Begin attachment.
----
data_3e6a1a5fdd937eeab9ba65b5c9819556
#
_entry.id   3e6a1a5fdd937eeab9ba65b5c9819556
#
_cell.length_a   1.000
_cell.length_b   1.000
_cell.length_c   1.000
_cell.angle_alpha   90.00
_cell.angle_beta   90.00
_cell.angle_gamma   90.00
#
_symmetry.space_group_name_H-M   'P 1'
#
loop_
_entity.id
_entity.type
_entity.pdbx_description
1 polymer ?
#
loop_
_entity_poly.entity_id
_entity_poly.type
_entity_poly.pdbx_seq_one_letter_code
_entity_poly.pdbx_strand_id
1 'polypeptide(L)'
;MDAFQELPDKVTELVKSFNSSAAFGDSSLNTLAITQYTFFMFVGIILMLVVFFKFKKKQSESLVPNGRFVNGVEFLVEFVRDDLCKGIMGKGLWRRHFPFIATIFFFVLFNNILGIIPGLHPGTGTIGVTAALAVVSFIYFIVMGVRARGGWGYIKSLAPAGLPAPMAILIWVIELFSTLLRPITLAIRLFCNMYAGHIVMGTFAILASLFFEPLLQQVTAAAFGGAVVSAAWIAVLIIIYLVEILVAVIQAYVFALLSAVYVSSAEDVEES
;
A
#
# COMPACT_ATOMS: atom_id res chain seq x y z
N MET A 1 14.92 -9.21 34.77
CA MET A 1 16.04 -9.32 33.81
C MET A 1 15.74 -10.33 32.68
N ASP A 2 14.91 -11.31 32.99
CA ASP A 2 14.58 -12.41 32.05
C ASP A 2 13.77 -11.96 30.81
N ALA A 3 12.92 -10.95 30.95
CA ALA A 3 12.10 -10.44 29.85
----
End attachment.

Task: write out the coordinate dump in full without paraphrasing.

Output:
data_3e6a1a5fdd937eeab9ba65b5c9819556
#
_entry.id   3e6a1a5fdd937eeab9ba65b5c9819556
#
_cell.length_a   1.000
_cell.length_b   1.000
_cell.length_c   1.000
_cell.angle_alpha   90.00
_cell.angle_beta   90.00
_cell.angle_gamma   90.00
#
_symmetry.space_group_name_H-M   'P 1'
#
loop_
_entity.id
_entity.type
_entity.pdbx_description
1 polymer ?
#
loop_
_entity_poly.entity_id
_entity_poly.type
_entity_poly.pdbx_seq_one_letter_code
_entity_poly.pdbx_strand_id
1 'polypeptide(L)'
;MDAFQELPDKVTELVKSFNSSAAFGDSSLNTLAITQYTFFMFVGIILMLVVFFKFKKKQSESLVPNGRFVNGVEFLVEFVRDDLCKGIMGKGLWRRHFPFIATIFFFVLFNNILGIIPGLHPGTGTIGVTAALAVVSFIYFIVMGVRARGGWGYIKSLAPAGLPAPMAILIWVIELFSTLLRPITLAIRLFCNMYAGHIVMGTFAILASLFFEPLLQQVTAAAFGGAVVSAAWIAVLIIIYLVEILVAVIQAYVFALLSAVYVSSAEDVEES
;
A
#
# COMPACT_ATOMS: atom_id res chain seq x y z
N MET A 1 14.92 -9.21 34.77
CA MET A 1 16.04 -9.32 33.81
C MET A 1 15.74 -10.33 32.68
N ASP A 2 14.91 -11.31 32.99
CA ASP A 2 14.58 -12.41 32.05
C ASP A 2 13.77 -11.96 30.81
N ALA A 3 12.92 -10.95 30.95
CA ALA A 3 12.10 -10.44 29.85